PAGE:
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Isham G. Harris
Isham G. Harris

18th Governor of Tennessee
In office
November 3, 1857 – 1862
Lieutenant John C. Burch (1857-1859)
Tazewell W. Newman (1859-1861)
B.L. Stovall (1861)
Edward S. Cheatham (1861-1862)
Preceded by Andrew Johnson
Succeeded by Andrew Johnson (Military Governor)

United States Senator
from Tennessee
In office
March 4, 1877 – July 8, 1897
Preceded by Henry Cooper
Succeeded by Thomas B. Turley

Born February 10, 1818
Tullahoma, Tennessee
Died July 8, 1897 (aged 79)
Washington, D.C.
Political party Democratic

Isham Green Harris (February 10, 1818 – July 8, 1897) was an American politician. He served as Governor of Tennessee from 1857 to 1862 and as a U.S. Senator from 1877 until his death.

As governor, his decision not to respond to President Abraham Lincoln's request for troops to quell the secession of the Southern states helped make Tennessee the last state to join the Confederacy. During the American Civil War, Harris served as staff officer in the Confederate Army.

Following the defeat of the CSA, Harris fled to Mexico, but returned to Memphis after learning most Confederate officials were not being prosecuted for treason. He was subsequently elected to four terms in the United States Senate and served as its President pro tempore.

Early life[]

Harris was born near Tullahoma, Tennessee. He was educated at Winchester Academy in Winchester, Tennessee. He moved to Paris, Tennessee, to become a store clerk. He studied law while there and was admitted to the bar in 1841 and began his practice in Paris.

Early career[]

He was elected to the Tennessee State Senate in 1847, serving one term there and then two in the U.S. House of Representatives, from 1849 to 1853. During his first term in the House, he chaired the Committee on Invalid Pensions. A Democrat, he was his party's nominee for governor in 1857 and was elected, succeeding Andrew Johnson.

Civil War period[]

Perhaps rather surprisingly given the troubled and volatile nature of the times, he was re-elected twice, in 1859 and 1861. When President Abraham Lincoln declared that there was rebellion in the South in 1861 and asked for troops to help quell it, Harris refused to make the call, and none were provided. This helped push Tennessee to become the last state to secede from the Union and join the Confederacy.

The Confederate government had lost control of much of Tennessee, including the capital, Nashville, by early 1862. Apparently, upon learning that Lincoln had appointed Andrew Johnson as military governor of Tennessee, Harris, while not resigning formally, ceased to make any real effort to function as governor, serving instead as a staff officer in the Confederate States Army, first for Albert Sidney Johnston and then for Joseph E. Johnston. Gov. Harris was present at the Battle of Shiloh (Pittsburg Landing), Tn. on April 6–7, 1862. At 2:15pm on the afternoon of April 6 at Shiloh, Gov. Harris found General Albert Sidney Johnston slumping in his saddle he asked the General "General are you wounded?" to which Johnston replied "Yes, I fear gravely so". Harris and other Staff officers moved General Johnston to a small ravine near the famous "Hornets Nest" and desperatley tried to aid the General. A bullet had cut the main artery in his leg and he bled to death at 2:30pm. on April 6, 1862. Governor Harris and the others secretly moved General Johnston's body to Shiloh Church so as not to cause moral damage to the troops, where his body remained till the Confederate Army withdrew to Corinth, Ms. the next day, April 7, 1862. ending the Battle of Shiloh.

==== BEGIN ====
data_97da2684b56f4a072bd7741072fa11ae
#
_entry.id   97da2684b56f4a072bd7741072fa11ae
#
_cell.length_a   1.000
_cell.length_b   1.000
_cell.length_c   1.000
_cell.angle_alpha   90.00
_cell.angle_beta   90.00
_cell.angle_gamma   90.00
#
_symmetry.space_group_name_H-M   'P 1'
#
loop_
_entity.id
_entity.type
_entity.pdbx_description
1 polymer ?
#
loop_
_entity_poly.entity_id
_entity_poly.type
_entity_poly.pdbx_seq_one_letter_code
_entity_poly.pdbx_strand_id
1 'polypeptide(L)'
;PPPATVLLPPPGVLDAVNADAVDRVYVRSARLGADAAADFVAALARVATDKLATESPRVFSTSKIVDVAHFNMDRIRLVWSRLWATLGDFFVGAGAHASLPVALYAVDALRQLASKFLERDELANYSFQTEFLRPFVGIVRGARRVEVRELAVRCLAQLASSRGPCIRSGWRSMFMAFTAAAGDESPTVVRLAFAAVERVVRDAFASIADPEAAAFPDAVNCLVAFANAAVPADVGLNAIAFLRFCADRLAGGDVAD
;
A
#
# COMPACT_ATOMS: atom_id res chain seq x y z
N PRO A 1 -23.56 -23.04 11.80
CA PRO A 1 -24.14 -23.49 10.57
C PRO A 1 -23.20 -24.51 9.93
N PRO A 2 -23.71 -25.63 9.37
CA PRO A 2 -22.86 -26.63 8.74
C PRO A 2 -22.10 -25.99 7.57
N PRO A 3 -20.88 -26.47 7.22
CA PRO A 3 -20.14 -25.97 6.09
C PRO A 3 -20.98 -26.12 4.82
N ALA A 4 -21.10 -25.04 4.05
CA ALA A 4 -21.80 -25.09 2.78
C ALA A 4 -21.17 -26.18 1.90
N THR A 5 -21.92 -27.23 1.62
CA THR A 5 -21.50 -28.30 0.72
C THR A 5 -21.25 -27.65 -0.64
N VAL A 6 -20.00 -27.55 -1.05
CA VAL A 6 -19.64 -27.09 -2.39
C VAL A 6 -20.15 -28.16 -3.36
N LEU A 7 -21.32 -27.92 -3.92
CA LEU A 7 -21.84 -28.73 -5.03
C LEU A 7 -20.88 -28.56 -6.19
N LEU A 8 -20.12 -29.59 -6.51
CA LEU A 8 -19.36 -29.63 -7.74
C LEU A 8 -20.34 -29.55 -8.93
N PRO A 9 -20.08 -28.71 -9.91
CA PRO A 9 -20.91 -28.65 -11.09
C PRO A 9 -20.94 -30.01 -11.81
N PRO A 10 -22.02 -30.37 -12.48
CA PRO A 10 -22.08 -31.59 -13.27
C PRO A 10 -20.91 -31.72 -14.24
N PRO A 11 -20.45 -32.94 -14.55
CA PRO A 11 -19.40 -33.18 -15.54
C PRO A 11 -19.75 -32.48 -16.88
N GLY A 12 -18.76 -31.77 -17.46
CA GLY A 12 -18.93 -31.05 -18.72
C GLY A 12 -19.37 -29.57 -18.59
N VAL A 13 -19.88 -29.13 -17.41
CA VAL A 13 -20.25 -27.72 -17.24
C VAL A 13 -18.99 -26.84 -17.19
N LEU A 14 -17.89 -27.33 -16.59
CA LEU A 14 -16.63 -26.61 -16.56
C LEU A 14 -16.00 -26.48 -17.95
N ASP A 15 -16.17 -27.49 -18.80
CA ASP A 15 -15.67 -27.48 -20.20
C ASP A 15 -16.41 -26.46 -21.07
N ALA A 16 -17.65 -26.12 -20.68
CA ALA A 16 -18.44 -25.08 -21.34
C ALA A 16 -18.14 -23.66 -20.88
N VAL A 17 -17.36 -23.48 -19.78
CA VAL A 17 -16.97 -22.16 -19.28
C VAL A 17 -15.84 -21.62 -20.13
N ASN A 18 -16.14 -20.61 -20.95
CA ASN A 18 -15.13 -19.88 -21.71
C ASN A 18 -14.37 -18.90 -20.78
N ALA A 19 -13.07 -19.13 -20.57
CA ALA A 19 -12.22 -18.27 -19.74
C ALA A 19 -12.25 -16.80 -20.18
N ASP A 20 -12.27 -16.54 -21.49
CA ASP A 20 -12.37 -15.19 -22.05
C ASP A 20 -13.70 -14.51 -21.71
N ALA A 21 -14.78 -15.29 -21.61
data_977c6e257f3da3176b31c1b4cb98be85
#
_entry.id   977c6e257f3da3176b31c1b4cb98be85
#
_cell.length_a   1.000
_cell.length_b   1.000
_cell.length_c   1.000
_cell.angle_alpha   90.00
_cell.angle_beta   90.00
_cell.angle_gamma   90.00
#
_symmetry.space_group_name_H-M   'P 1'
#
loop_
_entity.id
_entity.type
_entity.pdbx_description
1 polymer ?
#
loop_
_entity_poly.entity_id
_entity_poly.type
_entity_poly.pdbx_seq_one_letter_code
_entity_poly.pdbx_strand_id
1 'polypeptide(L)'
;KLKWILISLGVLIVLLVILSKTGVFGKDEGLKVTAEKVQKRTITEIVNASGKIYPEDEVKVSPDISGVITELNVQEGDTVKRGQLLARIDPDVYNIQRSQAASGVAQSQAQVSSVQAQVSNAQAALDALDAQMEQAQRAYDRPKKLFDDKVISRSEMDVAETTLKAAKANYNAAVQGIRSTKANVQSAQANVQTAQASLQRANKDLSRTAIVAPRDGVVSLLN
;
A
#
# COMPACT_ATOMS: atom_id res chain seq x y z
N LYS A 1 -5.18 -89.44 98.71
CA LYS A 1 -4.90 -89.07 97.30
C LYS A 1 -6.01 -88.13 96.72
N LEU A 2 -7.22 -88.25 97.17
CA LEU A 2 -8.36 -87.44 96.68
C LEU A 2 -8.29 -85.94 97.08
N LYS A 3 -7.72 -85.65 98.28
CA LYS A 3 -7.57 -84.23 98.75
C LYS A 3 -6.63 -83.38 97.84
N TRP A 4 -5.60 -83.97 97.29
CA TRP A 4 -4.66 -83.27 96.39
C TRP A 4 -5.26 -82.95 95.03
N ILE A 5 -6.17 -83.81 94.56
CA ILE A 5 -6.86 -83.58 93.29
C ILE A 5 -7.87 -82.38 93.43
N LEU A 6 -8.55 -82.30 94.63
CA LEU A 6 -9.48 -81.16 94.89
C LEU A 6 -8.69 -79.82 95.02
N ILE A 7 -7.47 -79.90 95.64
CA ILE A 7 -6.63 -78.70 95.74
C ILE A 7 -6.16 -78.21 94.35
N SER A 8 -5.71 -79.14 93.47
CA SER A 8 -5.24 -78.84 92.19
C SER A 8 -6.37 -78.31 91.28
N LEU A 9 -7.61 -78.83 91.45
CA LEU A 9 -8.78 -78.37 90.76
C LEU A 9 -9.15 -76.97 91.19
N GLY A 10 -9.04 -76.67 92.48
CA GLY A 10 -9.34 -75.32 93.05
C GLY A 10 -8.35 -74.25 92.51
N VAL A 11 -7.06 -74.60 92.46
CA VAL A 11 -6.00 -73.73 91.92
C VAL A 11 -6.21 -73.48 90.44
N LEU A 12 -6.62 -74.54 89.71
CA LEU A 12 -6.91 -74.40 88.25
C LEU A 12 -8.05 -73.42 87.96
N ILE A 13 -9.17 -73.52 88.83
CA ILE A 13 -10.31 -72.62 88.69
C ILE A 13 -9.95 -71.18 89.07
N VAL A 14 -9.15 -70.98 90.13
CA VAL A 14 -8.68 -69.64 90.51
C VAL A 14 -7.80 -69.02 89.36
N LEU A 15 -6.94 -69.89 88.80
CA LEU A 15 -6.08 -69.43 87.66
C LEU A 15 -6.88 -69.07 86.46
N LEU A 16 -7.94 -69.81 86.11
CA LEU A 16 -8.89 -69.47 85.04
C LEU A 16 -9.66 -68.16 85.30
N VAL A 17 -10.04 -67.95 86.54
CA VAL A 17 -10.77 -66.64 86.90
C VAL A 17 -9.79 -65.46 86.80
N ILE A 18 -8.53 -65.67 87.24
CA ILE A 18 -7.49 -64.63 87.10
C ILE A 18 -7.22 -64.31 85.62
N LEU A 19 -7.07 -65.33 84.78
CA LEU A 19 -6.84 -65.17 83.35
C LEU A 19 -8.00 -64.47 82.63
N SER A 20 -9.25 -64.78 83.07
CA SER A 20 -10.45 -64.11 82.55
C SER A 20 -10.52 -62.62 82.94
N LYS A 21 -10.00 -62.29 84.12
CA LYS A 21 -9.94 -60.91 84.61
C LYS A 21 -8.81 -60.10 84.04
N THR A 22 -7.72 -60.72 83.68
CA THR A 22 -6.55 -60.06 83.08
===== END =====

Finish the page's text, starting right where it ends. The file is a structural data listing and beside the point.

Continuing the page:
Post-war career[]

After the war, Harris fled with General Hylan B. Lyon and other Confederates to Mexico, hoping to rally with Maximillian. Harris then sought refuge in England. Upon learning that only the highest-ranking officials of the Confederacy were being punished, and that it might be possible for all others to have their civil rights restored, he returned to Tennessee and resumed the practice of law in Memphis, Tennessee. He was subsequently elected to four terms in the U.S. Senate, serving from 1877 until his death, and is, to date, Tennessee's second-longest serving Senator, next to Kenneth McKellar. From 1893 to 1895 (53rd Congress), Harris was President pro tempore of the Senate. Other Senate assignments in his career included chairing the District of Columbia Committee in the 46th Congress and the 53rd Congress, the Committee on Epidemic Diseases in the 49th Congress through the 52nd Congress, and the Committee on Private Land Claims in the 54th and 55th Congresses.

Death and legacy[]

File:Isham G. Harris - Brady-Handy.jpg

Isham G. Harris

His funeral was held in the Senate chamber of the United States Capitol and he is buried at Elmwood Cemetery in Memphis, where many prominent West Tennessee political figures are buried.


Preceded by
Andrew Johnson
Governor of Tennessee
Succeeded by
Andrew Johnson
As Military Governor
Preceded by
Charles F. Manderson
President pro tempore of the United States Senate
March 22, 1893 – January 7, 1895
Succeeded by
Matt Whitaker Ransom
Preceded by
Matt Whitaker Ransom
President pro tempore of the United States Senate
January 10, 1895 – March 3, 1895
Succeeded by
William P. Frye
United States House of Representatives
Preceded by
Lucien Bonaparte Chase
Member from Tennessee's 9th congressional district
Succeeded by
Emerson Etheridge
United States Senate
Preceded by
Henry Cooper
Senator from Tennessee (Class 2)
Served alongside: James E. Bailey, Howell E. Jackson,
Washington C. Whitthorne, William B. Bate
Succeeded by
Thomas B. Turley

Template:USSenPresProTemp Template:Governors of Tennessee Template:USSenTN

  • Elliott, Sam Davis. Isham G. Harris of Tennessee: Confederate Governor and United Senator. Baton Rouge, LA.:Louisiana State University Press, 2009 ISBN 978-0-8071-3490-0

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